Mr. Edwards testified that, on July 1 or July 2, 2011, he then called the manager's office in Pine Bluff, Little Rock, and Omaha (Id.). He admits that, at this time, CMS was still calling him to come into work (Id.). Mr. Edwards testified that, on July 1 or July 2, 2011, he contacted a CMS Manager and told him that he had spoken with his manager in Little Rock and had been told that “they were gonna put me in medical leave of absence status to keep you all from calling me.” (Id.). Mr. Edwards also testified that he told the CMS manager that “I assume they hadn't done it.” (Id.). According to Mr. Edwards, the CMS manager said, “Okay, Mr. Edwards, it looks like we have to do it.” (Id., at 26). According to CMS' records, Mr. Edwards was in “LS” status from July 2 to August 2, 2011 (Id., at 74). Mr. Edwards testified that he knew how to check his status on the computer but that he did not because he assumed that he had spoken with an individual who would change his status to medical leave of absence (Id., at 34).

         Mr. Edwards also testified that, around July 1, 2011, he attempted to call manager Joe Murphy, and Mr. Murphy called him back (Id., at 30). Mr. Edwards testified that he “informed [Mr. Murphy] that CMS keeps calling me to come to work and what do I need to do.” (Id.). Mr. Edwards testified that he could not remember what Mr. Murphy said to him during this conversation (Id.). Mr. Edwards' phone call with Mr. Murphy is not included in the self-authored timeline of events provided by Mr. Edwards (Id., at 73).

         Mr. Edwards presents an affidavit attached to his response to defendants' motion for summary judgment which says that “I contacted Joe Murphy . . . and discussed my need for leave and the fact that I was on crutches.” (Dkt. No. 59, at 47). In that same affidavit, Mr. Edwards avers that he “called Mr. Whatley's office, 501-373-2110, twice on 7/26/11, as proven by my phone bills attached as Exhibit 1. I made these contacts, so I would not be absent for more than 30 days.” (Id.).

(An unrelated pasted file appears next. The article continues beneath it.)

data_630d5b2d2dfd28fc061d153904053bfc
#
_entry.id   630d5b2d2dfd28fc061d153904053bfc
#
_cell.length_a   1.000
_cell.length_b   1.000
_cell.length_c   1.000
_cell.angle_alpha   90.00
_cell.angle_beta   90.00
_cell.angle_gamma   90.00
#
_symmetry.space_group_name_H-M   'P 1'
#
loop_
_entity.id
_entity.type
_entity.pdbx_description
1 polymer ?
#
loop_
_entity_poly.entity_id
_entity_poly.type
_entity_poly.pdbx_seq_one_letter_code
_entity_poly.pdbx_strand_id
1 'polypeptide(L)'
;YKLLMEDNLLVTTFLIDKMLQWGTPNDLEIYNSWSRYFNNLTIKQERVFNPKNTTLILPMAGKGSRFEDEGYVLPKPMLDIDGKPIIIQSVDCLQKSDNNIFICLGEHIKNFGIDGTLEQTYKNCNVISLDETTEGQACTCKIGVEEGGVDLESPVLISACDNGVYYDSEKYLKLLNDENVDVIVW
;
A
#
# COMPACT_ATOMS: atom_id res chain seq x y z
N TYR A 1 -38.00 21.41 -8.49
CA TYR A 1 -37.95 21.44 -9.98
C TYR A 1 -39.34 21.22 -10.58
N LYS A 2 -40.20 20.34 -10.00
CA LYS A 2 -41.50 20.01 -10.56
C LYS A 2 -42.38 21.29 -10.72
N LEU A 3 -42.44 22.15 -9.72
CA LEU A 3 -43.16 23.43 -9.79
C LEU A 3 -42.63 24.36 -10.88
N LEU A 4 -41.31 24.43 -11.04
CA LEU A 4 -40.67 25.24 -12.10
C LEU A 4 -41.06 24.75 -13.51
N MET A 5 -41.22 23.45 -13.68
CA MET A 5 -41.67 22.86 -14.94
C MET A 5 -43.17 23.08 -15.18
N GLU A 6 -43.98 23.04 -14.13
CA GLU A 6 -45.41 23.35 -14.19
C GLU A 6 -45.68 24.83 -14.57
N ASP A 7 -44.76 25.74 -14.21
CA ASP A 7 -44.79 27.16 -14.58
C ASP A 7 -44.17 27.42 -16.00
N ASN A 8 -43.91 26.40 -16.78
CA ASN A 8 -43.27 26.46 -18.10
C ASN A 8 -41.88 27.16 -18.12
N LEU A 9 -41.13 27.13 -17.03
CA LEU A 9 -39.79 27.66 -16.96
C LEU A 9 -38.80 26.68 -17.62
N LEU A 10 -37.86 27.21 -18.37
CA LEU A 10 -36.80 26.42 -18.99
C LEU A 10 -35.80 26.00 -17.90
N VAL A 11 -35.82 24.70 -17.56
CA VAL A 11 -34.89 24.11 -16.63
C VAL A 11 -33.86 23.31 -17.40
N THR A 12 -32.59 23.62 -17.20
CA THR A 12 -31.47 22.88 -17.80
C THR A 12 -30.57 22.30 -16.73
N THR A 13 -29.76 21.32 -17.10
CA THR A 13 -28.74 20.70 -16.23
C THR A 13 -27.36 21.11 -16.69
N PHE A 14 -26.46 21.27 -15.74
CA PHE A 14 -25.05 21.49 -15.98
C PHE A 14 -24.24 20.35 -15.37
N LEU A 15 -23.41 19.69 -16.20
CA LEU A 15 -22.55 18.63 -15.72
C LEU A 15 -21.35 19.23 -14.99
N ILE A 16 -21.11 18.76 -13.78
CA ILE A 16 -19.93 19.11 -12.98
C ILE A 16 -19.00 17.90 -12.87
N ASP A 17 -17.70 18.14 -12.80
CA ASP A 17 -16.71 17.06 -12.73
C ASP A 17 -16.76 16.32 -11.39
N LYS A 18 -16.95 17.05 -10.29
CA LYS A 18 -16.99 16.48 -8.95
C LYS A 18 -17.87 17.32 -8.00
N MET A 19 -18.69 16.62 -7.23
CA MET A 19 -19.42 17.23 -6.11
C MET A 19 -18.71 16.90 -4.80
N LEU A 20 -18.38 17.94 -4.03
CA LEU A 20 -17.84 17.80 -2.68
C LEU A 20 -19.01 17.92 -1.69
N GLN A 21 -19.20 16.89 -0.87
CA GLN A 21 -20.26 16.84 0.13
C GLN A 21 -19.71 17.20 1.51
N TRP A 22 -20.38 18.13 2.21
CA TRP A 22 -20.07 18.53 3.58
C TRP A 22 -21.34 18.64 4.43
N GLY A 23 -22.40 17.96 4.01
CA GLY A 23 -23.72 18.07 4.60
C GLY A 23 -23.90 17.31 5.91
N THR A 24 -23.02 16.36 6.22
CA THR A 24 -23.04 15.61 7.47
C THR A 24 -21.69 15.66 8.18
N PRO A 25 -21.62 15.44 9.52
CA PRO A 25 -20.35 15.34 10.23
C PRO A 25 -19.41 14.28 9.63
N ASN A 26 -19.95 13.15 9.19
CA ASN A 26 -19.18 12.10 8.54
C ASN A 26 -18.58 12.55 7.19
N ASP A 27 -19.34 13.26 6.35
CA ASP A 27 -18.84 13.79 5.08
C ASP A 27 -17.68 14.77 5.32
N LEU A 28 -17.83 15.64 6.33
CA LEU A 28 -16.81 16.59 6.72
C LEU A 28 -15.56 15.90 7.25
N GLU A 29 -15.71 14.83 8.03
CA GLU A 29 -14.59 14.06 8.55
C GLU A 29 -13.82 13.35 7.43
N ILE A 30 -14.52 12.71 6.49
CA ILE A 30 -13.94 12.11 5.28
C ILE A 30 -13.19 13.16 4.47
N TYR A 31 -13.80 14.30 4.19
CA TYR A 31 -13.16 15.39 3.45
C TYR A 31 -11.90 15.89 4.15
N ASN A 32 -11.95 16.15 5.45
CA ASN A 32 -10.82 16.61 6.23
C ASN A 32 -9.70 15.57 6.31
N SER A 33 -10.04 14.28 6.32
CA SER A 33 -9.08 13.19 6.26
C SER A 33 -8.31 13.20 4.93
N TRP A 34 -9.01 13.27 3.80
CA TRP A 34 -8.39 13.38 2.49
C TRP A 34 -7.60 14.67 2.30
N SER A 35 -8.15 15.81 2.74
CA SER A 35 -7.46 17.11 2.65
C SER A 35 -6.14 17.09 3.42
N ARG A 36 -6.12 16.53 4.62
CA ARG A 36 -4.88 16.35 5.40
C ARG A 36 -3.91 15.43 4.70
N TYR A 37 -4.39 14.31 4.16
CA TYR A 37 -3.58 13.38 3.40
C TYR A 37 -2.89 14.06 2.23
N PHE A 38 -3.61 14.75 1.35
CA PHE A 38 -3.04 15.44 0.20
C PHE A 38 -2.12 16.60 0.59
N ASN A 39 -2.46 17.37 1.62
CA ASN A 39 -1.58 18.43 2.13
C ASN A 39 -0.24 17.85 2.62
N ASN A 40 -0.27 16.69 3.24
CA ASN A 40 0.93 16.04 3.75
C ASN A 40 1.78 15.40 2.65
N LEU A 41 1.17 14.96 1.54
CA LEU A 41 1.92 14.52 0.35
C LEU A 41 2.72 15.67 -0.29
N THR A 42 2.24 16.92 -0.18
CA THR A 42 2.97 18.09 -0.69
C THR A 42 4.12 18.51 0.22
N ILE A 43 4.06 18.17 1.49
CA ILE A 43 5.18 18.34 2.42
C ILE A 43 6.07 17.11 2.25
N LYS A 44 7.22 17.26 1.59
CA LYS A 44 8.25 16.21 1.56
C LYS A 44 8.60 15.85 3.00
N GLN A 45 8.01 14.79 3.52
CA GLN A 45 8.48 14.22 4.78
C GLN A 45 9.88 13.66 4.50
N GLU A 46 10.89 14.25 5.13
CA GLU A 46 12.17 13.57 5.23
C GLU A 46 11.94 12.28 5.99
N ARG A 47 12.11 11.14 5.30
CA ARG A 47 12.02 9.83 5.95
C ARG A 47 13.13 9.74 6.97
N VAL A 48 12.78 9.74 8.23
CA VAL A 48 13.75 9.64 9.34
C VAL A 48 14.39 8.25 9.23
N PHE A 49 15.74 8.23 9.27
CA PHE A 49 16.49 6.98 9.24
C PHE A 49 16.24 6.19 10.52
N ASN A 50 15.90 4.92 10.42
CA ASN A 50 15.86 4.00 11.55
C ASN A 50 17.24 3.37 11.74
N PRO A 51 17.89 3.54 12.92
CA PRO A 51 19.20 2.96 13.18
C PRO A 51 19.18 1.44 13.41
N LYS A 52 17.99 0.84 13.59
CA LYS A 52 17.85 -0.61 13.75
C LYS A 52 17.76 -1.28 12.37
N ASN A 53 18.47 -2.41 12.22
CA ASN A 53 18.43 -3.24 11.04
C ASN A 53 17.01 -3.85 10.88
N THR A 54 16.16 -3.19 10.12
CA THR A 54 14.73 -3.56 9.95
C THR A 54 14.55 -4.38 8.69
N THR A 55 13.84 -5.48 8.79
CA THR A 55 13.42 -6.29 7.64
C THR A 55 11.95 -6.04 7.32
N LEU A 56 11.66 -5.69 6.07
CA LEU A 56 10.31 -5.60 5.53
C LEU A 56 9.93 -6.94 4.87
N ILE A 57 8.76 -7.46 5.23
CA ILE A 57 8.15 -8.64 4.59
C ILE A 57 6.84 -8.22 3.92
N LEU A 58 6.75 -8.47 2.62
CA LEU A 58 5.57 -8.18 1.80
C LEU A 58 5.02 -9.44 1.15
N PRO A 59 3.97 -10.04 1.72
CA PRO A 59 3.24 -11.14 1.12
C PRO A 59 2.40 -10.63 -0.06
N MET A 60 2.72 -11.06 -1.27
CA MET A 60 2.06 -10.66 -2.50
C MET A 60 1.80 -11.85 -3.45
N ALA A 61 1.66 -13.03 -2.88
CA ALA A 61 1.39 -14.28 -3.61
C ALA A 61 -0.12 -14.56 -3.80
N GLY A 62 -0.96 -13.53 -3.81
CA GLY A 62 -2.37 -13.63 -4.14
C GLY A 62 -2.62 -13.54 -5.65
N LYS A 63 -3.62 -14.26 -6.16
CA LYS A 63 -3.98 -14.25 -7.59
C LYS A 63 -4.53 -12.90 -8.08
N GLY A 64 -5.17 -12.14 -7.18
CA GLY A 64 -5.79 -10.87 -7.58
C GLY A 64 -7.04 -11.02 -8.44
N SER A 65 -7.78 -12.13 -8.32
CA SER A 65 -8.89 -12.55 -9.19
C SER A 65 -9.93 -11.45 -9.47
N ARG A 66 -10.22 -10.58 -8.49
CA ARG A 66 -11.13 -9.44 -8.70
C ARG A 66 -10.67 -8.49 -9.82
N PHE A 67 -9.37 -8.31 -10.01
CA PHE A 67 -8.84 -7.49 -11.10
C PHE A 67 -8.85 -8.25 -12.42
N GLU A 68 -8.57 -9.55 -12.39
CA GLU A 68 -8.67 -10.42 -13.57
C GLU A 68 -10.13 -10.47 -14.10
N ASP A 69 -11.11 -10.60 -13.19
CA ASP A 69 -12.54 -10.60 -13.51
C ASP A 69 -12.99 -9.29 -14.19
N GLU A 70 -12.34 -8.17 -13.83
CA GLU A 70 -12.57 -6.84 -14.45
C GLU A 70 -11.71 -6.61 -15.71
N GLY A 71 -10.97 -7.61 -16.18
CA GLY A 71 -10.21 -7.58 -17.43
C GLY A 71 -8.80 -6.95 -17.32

Mr. Edwards further testified that, on July 15, 2011, he called Terry Owens, the “Return to Work Manager, ” and told her that he had surgery, that he would be in the cast at least until his next doctor's appointment, but that he might then be put in a boot and would need to get situated for light duty at that time (Id.; Dkt. No. 60, ¶ 12; Dkt. No. 33-1, at 26). Mr. Edwards further testified that Ms. Owens did not ask him to send her any medical records or other information at that time (Dkt. No. 33-1, at 26). Mr. Edwards also asserted that he told Ms. Owens that his next doctor's appointment was set for July 25, 2011 (Id., at 27). Mr. Edwards' doctor's appointment was postponed until July 26, 2011 (Id.). Mr. Edwards testified that, that same day, he called Ms. Owens and asked her what medical records she needed (Id.). Mr. Edwards further testified that he put Ms. Owens on the phone with the doctor's receptionist, at which point they had a 10-minute conversation (Id.). The receptionist then made copies of the needed records and provided them to Mr. Edwards (Id.). Mr. Edwards told Ms. Owens that he would provide the records to her, and she replied, “I'll start working on you from this end.” (Id.). Mr. Edwards admits that Ms. Owens is not an operations manager or one of Mr. Edwards' supervisors (Dkt. No. 60, ¶ 13). Ms. Owens testified that she spoke to Mr. Edwards' managers, but she could not confirm whether those conversations occurred before August 2, 2011 (Dkt. No. 33-3, at 3).

         On July 26, 2011, Ms. Owens made the following notation in Union Pacific's system:

EE began calling me on 7/18 or so not leaving any information other than to call him. I returned his call on 7/19 and received his VM. I got a call from him on 7/21 and when I returned his call I got his VM. I left [a] message for him to leave details for me since I do not seem to be able to reach him. H left VM for me on 7/25 that said he had surgery on 7/22 and wanted to look into TPW. I called and left VM on 7/26 relating that I would need medical documentation to review, told him my availability for the day and would set him up in TPW as appropriate. Looking at his work history, ee hasn't worked since 5/31. He has LS mostly but from 6/23-6/30 he was in FL IE. Not sure he certified this FL.

(Dkt. No. 33-2, at 1). Ms. Owens received Mr. Edwards' medical record paperwork on August 4, 2011 (Dkt. No. 60 ¶ 14). On August 4, 2011, Ms. Owens made an additional notation in Union Pacific's system: